medwireNews: Patients with rheumatoid arthritis (RA) who have an inadequate response to initial methotrexate therapy achieve comparable improvements in disease activity with treatment optimization as with biologic (b)DMARD therapy initiation, suggest data from the STRATEGE study.
The study authors write in Rheumatology that “the guidelines only allow addition of [bDMARDs] or other conventional synthetic DMARDs (csDMARDs) to [methotrexate] treatment when monotherapy has been fully optimized (dose and route).”
Despite this, they note that in their study, “at the moment of bDMARD initiation, [methotrexate] was still sub-optimally dosed and that the [subcutaneous] route was underutilized, leaving room for improvement, potentially leading to biologic treatment sparing and/or delay.”
For their retrospective study, the team analyzed data for 722 patients with RA who were taking methotrexate monotherapy (68% oral, 30% subcutaneous, 2% intramuscular) and required a treatment modification, most commonly due to active disease (75%) and/or worsening of clinicobiologic parameters (33%).
The majority (63%) of patients had medium disease activity according to DAS28 when recruited to the study between 2014 and 2015 and the mean disease duration was 5.5 years.
The researchers identified two main treatment modification strategies. The majority (72%) of patients had their methotrexate monotherapy dose or route of administration optimized, while 16% of patients were instead given their first biologic with or without methotrexate. The remaining 12% of patients were either prescribed a csDMARD other than methotrexate (5%) or maintained their methotrexate treatment and had their corticosteroid prescription modified (7%).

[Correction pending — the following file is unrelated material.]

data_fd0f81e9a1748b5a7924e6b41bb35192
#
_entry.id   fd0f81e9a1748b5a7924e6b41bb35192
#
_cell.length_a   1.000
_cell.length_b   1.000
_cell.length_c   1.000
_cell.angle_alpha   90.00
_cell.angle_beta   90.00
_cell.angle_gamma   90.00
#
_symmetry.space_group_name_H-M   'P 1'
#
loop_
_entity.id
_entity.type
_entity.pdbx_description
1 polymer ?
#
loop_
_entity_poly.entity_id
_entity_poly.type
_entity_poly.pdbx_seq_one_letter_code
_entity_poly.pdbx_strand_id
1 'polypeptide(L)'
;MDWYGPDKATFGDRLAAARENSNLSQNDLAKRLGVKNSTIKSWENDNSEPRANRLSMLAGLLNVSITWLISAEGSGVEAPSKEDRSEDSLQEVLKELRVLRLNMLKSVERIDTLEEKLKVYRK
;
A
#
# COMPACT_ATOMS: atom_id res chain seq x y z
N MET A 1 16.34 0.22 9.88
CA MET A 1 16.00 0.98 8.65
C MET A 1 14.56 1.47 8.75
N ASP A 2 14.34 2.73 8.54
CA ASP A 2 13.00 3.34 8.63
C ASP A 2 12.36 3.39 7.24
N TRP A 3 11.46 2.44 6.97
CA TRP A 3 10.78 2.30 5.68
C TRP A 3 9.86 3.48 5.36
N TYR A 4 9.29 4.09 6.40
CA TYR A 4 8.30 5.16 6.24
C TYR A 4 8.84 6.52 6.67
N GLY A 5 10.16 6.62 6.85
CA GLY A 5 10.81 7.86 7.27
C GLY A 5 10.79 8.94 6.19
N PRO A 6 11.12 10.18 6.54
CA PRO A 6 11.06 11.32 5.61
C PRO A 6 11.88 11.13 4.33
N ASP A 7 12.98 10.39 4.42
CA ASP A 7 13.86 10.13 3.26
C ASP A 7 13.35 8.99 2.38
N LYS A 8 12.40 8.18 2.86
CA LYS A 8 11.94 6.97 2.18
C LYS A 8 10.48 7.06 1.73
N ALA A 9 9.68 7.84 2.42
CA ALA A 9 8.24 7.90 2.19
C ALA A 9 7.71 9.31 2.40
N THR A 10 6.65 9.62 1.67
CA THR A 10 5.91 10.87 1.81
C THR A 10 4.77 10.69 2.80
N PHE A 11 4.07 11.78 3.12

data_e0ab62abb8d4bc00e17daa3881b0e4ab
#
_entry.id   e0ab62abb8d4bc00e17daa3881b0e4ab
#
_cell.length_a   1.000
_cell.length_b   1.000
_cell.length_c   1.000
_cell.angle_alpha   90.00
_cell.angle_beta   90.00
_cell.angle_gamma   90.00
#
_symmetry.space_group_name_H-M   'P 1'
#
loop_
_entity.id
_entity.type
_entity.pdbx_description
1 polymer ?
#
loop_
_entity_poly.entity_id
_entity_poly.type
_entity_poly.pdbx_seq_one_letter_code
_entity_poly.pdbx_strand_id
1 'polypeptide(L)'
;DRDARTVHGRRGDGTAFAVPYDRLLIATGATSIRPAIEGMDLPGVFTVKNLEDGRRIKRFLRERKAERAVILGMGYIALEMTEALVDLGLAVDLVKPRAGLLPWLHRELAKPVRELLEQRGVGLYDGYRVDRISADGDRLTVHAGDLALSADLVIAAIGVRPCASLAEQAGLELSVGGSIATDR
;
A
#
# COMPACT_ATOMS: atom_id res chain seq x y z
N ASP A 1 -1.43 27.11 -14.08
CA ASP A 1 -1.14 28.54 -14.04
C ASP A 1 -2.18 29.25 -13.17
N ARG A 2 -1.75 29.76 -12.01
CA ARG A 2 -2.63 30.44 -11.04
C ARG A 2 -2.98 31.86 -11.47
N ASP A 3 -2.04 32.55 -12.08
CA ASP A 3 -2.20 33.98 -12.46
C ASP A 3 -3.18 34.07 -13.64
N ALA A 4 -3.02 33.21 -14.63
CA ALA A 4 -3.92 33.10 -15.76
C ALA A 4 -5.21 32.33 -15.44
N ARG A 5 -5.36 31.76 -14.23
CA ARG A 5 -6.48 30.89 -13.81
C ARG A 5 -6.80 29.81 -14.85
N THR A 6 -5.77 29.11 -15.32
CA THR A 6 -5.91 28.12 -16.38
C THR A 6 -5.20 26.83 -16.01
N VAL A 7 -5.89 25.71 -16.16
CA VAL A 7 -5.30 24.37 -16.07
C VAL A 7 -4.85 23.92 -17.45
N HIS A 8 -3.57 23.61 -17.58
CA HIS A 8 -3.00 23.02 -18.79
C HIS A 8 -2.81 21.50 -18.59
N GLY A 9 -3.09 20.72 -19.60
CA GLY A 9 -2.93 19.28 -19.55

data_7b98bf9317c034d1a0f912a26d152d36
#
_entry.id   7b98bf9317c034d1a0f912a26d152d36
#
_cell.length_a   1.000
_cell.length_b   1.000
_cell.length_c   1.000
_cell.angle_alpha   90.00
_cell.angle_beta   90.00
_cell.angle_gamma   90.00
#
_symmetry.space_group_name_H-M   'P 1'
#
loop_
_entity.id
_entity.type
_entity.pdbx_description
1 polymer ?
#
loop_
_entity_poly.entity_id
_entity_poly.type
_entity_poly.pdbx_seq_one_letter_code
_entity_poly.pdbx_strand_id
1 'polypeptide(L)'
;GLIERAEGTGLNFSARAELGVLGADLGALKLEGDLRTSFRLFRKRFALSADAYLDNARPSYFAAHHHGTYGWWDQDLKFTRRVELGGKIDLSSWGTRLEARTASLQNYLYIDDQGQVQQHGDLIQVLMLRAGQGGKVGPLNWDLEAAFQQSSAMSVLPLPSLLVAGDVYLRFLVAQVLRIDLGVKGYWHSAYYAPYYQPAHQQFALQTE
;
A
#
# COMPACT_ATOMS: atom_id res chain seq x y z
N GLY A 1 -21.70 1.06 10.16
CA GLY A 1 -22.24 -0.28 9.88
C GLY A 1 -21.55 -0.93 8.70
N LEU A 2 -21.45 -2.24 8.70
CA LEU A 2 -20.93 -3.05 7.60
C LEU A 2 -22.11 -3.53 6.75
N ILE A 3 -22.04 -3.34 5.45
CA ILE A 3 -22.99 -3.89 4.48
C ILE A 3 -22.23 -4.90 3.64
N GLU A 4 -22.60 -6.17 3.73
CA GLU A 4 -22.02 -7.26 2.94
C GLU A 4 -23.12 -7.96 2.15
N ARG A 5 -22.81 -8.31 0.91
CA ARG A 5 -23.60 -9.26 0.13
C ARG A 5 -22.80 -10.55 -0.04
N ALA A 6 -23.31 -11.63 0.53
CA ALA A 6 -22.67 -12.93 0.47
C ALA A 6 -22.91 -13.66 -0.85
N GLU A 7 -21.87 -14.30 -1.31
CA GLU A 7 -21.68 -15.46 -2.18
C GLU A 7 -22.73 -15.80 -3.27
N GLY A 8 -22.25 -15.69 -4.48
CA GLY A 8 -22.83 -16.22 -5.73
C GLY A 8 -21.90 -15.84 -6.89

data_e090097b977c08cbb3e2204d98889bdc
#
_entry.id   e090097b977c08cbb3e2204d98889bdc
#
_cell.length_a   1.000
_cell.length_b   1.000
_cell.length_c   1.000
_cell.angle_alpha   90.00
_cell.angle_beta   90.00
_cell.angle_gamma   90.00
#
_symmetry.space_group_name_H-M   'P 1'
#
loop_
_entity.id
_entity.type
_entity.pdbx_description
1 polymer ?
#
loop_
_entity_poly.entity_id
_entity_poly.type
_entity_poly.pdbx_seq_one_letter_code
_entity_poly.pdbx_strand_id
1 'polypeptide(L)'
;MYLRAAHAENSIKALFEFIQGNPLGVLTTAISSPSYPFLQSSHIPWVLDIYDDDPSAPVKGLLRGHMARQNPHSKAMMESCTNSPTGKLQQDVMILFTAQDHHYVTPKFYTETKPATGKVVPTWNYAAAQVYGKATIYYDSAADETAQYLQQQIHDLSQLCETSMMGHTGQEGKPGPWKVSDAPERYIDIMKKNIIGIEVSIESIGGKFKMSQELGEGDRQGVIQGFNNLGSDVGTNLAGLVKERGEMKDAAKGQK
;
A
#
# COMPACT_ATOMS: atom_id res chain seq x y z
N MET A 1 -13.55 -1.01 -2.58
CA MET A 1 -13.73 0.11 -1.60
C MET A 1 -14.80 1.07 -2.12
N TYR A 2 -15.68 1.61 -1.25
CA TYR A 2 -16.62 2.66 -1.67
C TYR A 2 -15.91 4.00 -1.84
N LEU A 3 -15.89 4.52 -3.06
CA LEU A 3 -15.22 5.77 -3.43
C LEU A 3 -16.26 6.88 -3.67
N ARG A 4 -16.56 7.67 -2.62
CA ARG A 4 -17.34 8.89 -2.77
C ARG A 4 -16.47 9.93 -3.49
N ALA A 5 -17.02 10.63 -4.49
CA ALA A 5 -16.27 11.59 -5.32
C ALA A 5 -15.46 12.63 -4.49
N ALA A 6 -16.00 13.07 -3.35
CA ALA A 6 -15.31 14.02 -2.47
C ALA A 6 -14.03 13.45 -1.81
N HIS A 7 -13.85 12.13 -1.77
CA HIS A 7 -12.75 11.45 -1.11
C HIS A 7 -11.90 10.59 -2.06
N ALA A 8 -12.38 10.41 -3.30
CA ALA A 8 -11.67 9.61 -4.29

The two main treatment strategies resulted in a comparable improvement in disease activity over 6 months of follow-up. The mean DAS28 score decreased from 4.00 to 2.95 points among patients who underwent dose optimization and from 4.58 to 3.17 points among those were given a bDMARD. On average, DAS28 improved from active disease to low disease activity in both treatment groups.
Additionally, patients who received either strategy had similar improvements in disability according to HAQ-DI scores, from a mean of 1.10 points at baseline to 0.80 points at 6 months in the methotrexate optimization group, and from 1.30 to 0.89 points in the bDMARD group.
The VAS-measured improvements in pain were similarly comparable, decreasing from a mean of 45.5 to 26.0 points in patients who underwent methotrexate optimization and from 52.7 to 23.4 points among those initiating a bDMARD.
Cécile Gaujoux-Viala (CHU de Nîmes, France) and colleagues warn that due to fewer patients starting biologics than optimizing methotrexate treatment, “[t]he two most common therapeutic strategies should be compared with caution.”
The rate of adverse events (AEs) also did not significantly differ among patients according to treatment strategy; in total, 3% of patients had a serious AE, most commonly hepatic cytolysis, neutropenia, or leukopenia.
Gaujoux-Viala et al say: “The STRATEGE study has shown an important role for [methotrexate] treatment optimization before initiation of a biological treatment and emphasizes the importance of a [treat-to-target] strategy.”
And they conclude: “By enhancing our knowledge of the use of [methotrexate] for RA, we will be able to optimize the use of this key drug in clinical practice and improve the well-being of our patients.”
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